For a brief moment in time, the smallest state in the union provided the biggest story in the country.
Media and political junkies from across the USA and around the world focused their attention on Wyoming’s race for U. S. Representative between incumbent Liz Cheney and Donald Trump-endorsed challenger Harriet Hageman.
Hageman slaughtered Cheney by an astonishing number. The vote was unofficially 113,025 for Hageman compared to just 49,316 for Cheney. It was a blow-out.
Perhaps even more amazing was that President Joe Biden, a Democrat, called Republican Cheney to console her for her humiliating loss to the candidate endorsed by her arch-nemesis (and Biden’s), former President Trump.
In the wake of her disastrous decision to run for reelection to the House seat she has held for almost six years, Cheney now has to figure out a way to avoid becoming irrelevant. Her only bastions of hope are finishing up her work on the Jan. 6 Congressional committee and perhaps landing a job at MSNBC.
The Democrats have used her to get to Trump. Based on her crushing defeat Tuesday, how much credibility does she have left? Outside of her hatred for Trump, do the Democrats and the left-leaning media have any further use for her?
The day after the election she said she is pondering running for president in 2024. What?
If her constituents out here in Wyoming who know her best destroyed her candidacy in such an ignominious fashion, where does she go from here?
And what makes her loss even more interesting is that just about the entire Democrat electorate in Wyoming crossed over on election day to help her out. Without them, this race might have been an 8:1 loss. This would have made her a laughable footnote in history. She would have gone down in political annals as spending more money per vote than just about anyone anywhere ever.
Cheney’s nonstop criticism of Trump made her a one trick pony and Wyoming voters both did not like the trick nor did they enjoy seeing it played over and over again.
Among all the national chatter about “anti-Trump” voters, most observers just did not correctly anticipate the amount of “anti-Liz Cheney” voters who were planning on going to the polls in Wyoming.
At least 30,000 Republicans who did not vote in 2020 went to the polls in 2022 to vote out Liz Cheney. This is amazing and just shows how sick and tired Wyoming citizens were of how Cheney was representing them back in Washington D. C.
I had to explain to dozens of national and international reporters that, although this race looked like a proxy vote on Donald Trump, it was not.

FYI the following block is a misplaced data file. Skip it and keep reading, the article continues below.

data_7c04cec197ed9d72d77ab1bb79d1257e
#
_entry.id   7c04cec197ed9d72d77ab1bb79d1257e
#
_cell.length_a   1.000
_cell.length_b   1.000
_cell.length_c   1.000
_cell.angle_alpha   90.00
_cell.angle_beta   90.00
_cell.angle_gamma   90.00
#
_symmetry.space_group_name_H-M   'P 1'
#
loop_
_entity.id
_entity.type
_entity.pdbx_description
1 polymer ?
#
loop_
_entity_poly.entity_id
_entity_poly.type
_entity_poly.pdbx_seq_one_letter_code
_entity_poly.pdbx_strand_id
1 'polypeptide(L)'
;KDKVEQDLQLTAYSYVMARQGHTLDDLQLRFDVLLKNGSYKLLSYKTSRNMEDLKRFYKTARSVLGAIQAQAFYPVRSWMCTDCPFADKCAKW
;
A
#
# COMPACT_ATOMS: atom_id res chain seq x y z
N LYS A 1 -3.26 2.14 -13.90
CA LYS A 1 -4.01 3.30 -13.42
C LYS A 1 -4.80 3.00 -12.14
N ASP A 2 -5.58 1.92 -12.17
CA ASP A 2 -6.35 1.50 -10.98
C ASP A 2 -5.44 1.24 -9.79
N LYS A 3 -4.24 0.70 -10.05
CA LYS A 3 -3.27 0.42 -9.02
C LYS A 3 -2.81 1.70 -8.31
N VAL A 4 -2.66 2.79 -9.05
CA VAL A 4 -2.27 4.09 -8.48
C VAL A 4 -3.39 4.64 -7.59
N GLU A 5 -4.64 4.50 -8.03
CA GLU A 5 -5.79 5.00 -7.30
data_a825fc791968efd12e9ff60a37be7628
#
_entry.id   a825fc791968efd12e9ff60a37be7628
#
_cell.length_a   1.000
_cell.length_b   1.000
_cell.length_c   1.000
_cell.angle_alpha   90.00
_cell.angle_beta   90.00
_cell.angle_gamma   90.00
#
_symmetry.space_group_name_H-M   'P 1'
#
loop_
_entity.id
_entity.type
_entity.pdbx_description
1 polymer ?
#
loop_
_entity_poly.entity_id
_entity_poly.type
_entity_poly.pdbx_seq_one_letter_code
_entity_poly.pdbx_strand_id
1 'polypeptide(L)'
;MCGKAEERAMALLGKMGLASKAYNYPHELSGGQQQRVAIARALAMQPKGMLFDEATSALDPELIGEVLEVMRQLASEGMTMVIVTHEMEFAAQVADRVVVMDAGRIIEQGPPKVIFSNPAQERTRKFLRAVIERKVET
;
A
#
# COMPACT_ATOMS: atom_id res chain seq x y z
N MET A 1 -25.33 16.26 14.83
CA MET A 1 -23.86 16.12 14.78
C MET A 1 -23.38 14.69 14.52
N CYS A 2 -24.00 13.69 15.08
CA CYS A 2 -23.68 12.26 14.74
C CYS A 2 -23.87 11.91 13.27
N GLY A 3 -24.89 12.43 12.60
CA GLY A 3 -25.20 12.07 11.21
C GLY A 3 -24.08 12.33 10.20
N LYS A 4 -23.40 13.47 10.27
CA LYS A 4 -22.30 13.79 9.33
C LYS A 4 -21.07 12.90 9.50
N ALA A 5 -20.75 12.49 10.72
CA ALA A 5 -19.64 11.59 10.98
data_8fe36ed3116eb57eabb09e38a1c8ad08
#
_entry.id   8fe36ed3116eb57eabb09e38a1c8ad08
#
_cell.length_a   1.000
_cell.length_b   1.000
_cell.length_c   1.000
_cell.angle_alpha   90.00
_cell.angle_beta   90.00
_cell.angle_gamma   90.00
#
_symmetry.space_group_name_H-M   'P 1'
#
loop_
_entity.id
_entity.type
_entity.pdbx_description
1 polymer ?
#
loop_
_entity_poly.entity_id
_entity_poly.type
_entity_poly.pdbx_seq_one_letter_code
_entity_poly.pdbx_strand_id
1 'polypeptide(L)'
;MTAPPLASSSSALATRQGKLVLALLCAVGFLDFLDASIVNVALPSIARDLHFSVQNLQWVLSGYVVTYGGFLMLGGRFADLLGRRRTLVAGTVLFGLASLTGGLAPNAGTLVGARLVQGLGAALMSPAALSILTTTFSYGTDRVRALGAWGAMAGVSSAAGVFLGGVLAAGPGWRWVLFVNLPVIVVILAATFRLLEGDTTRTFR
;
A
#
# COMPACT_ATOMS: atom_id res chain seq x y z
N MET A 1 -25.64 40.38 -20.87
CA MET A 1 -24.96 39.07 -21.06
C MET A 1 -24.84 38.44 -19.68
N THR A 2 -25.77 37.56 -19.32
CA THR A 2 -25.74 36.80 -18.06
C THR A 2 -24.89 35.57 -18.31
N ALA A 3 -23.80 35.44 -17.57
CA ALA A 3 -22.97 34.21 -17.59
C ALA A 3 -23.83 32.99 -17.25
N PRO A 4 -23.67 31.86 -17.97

This was a job interview. And Cowboy State voters preferred the job applicant (Harriet Hageman) who promised to work the hardest for them compared to an applicant (Liz Cheney) whose goals were based on national issues. And the bottom line was the Wyoming voters did not agree with Cheney on any of it.
On Fox News the day after the primary election, Dana Perino (who grew up in Wyoming) said “out in Wyoming, voters are hyper-concerned about Wyoming.” She called her home state “a special place” and with the small population, voters were concerned about state issues more than national issues.
Aaron Blake of the Washington Post speculated that Cheney’s political career could be over, especially when it comes to running for president. He wrote: “The idea that Cheney would have virtually any shot at winning a national Republican primary after such a loss in her home state is, on its face, laughable. And Cheney is shrewd enough to know that.”
Coy Knobel has a lot of insights on political campaigning. He was press secretary and chief of staff for the late U. S. Sen. Mike Enzi of Wyoming for 24 years
Coy writes: “Usually the candidates themselves go door to door, at least if it is a close race. Retail campaigning also means going to forums, parades, and big Wyoming celebrations throughout the summer. This is retail politics.”
Cheney was rarely seen in Wyoming during the campaign and did not even register as a candidate until the last minute.
This campaign was memorable. I thought it had a chance to be close with all the cross-over voting but I failed to anticipate the huge anti-Cheney vote that was out there among folks who had not voted in years.
I have long respected the Cheney family. Still do. They served this state and their country well for a long, long time. But this was a devastating blow to the family legacy.